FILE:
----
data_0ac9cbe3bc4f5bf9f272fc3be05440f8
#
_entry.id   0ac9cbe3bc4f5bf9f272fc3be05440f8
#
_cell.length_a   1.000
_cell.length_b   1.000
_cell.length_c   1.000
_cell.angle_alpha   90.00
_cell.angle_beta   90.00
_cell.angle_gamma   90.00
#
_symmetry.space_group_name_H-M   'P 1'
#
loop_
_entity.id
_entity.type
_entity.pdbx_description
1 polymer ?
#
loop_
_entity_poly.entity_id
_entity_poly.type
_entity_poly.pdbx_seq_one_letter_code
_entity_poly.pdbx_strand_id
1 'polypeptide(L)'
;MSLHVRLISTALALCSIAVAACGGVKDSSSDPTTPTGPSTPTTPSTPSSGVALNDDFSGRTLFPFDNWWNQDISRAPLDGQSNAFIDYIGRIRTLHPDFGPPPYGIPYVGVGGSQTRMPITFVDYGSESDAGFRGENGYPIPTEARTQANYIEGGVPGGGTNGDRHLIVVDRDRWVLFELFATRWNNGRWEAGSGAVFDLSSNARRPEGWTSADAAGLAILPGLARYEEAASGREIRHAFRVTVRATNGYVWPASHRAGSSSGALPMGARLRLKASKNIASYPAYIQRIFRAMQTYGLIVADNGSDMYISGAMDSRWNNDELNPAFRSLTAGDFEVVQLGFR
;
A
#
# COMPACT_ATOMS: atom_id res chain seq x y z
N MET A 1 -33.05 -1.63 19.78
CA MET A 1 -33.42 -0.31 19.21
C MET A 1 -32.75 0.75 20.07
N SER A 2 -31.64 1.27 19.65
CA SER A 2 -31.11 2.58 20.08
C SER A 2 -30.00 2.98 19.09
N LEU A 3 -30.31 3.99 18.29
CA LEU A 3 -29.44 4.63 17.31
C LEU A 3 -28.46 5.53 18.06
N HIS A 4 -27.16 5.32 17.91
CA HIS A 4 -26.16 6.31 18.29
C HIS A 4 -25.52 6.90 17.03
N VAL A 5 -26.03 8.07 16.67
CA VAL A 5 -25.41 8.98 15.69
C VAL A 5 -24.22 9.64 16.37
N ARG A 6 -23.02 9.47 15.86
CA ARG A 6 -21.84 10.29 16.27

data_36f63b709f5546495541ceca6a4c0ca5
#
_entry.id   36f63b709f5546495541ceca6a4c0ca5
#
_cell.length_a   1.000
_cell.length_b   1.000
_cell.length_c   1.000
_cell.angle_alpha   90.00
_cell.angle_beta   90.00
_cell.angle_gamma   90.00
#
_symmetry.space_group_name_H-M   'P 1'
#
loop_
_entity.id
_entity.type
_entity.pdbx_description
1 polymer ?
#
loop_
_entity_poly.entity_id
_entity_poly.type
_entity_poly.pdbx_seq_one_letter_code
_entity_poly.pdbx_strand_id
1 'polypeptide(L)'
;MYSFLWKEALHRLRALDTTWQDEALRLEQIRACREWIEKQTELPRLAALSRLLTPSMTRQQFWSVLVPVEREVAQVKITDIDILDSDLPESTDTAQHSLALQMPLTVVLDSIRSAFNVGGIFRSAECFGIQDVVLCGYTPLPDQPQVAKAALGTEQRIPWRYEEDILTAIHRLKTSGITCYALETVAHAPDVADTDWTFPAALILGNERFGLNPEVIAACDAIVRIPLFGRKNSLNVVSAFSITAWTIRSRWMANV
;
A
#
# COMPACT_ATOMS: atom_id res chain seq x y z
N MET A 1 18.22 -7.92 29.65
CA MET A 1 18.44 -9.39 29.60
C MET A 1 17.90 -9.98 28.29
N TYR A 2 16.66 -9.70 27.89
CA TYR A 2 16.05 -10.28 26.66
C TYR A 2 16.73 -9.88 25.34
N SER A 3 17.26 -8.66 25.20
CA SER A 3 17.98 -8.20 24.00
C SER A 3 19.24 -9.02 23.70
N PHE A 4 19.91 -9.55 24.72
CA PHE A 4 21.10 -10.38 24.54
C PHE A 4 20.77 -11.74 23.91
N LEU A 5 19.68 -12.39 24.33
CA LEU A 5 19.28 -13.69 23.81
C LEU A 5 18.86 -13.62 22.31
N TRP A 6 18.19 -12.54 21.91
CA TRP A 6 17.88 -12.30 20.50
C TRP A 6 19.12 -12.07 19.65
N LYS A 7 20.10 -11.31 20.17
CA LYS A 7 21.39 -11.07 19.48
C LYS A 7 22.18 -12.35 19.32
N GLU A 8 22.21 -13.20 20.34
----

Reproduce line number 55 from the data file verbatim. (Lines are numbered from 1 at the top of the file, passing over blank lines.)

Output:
_cell.angle_alpha   90.00